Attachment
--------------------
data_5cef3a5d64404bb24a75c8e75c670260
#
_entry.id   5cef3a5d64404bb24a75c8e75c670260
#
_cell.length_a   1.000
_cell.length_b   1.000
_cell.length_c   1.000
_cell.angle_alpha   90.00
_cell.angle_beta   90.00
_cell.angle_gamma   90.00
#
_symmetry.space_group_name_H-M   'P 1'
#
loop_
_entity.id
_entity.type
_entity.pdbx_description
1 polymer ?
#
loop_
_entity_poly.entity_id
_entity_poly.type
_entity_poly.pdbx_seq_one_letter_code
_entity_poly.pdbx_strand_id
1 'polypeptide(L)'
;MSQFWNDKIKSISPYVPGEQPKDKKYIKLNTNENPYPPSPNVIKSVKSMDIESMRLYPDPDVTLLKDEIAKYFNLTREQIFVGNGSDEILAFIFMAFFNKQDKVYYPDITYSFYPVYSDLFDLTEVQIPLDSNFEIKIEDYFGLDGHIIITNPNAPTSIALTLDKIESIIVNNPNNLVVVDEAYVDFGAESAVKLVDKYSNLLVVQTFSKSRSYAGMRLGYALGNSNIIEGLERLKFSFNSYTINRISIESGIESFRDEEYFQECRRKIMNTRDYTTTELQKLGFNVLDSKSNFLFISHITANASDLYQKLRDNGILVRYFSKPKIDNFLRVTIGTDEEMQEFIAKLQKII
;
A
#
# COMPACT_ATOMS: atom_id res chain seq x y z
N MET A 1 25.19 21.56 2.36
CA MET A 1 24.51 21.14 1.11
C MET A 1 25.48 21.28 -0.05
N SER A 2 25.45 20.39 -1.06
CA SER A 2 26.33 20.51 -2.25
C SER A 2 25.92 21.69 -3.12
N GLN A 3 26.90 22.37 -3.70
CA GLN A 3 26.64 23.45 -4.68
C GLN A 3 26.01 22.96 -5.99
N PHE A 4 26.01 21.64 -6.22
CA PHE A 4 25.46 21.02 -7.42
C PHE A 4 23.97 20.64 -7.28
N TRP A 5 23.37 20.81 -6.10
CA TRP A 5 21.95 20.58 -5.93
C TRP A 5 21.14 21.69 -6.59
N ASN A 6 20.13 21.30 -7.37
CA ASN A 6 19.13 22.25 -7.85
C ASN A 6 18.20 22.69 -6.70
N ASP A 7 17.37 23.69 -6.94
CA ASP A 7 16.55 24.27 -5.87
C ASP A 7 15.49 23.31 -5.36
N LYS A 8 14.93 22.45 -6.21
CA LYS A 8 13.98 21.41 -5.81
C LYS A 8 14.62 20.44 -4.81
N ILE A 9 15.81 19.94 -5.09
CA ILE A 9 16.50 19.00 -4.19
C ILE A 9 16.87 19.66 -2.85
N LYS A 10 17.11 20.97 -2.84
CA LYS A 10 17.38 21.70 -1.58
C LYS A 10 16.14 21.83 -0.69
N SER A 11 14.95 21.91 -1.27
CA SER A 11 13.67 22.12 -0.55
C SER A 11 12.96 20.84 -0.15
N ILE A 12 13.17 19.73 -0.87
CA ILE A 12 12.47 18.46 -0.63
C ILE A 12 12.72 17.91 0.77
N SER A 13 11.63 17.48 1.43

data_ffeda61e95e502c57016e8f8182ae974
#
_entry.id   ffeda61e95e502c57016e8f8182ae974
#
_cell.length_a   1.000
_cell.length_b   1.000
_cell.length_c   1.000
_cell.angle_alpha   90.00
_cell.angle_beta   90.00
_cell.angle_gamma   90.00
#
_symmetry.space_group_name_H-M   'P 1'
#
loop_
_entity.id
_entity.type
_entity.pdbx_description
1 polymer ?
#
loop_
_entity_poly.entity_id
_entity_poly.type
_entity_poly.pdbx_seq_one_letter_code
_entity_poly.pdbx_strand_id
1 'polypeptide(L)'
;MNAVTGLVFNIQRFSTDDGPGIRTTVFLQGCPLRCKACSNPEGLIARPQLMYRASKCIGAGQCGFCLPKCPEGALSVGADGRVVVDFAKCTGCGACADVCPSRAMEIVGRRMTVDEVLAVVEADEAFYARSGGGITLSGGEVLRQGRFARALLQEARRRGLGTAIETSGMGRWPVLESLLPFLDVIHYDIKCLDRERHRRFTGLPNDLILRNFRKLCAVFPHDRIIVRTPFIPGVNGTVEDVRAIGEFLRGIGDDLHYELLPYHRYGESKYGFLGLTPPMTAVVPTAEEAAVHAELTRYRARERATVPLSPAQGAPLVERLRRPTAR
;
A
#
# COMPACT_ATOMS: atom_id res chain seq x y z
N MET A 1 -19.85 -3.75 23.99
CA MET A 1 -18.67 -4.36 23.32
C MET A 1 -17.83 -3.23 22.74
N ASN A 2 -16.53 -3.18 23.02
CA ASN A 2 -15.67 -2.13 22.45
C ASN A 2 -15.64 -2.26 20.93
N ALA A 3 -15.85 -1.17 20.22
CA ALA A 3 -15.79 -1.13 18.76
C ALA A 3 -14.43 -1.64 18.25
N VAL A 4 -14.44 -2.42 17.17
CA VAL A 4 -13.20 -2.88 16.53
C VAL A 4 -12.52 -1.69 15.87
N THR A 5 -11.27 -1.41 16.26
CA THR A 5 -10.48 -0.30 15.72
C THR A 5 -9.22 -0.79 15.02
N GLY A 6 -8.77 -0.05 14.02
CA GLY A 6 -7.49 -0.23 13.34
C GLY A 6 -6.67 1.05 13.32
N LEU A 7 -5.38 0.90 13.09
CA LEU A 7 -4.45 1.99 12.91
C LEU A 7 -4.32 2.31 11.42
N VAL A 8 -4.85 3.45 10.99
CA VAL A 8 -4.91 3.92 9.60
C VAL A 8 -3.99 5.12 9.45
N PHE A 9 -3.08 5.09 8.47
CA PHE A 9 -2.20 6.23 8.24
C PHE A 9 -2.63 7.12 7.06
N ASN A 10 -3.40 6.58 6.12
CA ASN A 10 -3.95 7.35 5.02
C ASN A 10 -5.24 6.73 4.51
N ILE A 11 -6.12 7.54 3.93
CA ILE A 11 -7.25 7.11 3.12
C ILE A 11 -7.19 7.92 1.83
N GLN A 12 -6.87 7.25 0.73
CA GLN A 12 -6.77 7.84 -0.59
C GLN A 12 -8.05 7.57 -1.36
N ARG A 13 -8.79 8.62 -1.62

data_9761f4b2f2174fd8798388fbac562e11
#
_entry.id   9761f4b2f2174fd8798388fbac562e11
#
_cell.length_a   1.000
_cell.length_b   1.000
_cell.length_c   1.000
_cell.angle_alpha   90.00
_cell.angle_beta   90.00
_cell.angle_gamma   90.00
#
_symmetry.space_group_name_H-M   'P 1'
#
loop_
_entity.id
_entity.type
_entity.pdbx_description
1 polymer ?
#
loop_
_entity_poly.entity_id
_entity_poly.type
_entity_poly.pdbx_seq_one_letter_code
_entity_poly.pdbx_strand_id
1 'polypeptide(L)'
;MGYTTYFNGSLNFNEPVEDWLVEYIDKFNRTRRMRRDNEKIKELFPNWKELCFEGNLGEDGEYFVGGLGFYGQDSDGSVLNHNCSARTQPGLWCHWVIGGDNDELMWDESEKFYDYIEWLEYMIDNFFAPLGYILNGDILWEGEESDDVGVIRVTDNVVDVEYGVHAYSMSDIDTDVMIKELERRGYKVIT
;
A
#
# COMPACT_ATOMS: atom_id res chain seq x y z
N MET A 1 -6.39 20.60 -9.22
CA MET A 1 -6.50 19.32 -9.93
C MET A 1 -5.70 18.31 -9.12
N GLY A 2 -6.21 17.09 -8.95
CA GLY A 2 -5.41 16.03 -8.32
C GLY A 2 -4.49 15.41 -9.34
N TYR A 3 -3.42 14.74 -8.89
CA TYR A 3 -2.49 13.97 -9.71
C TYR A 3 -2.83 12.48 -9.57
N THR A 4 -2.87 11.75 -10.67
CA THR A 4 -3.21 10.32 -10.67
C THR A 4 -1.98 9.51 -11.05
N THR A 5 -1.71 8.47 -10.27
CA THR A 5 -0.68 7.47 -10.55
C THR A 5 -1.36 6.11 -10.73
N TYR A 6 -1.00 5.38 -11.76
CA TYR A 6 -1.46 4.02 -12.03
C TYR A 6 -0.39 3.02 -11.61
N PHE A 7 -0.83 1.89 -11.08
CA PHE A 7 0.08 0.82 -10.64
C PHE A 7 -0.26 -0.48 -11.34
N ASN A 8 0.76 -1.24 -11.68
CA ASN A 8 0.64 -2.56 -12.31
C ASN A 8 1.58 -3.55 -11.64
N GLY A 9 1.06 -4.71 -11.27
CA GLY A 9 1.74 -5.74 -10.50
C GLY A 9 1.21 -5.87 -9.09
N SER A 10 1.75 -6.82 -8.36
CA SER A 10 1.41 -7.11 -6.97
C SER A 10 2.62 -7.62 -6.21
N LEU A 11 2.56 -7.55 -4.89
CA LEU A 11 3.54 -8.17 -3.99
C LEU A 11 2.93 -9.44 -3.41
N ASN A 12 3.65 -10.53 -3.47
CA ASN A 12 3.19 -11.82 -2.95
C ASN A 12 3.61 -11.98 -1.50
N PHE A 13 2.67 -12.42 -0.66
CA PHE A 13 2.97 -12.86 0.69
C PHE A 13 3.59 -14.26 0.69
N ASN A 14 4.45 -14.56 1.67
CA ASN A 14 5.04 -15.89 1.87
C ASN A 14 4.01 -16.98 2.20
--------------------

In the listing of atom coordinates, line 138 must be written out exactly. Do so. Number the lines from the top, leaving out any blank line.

#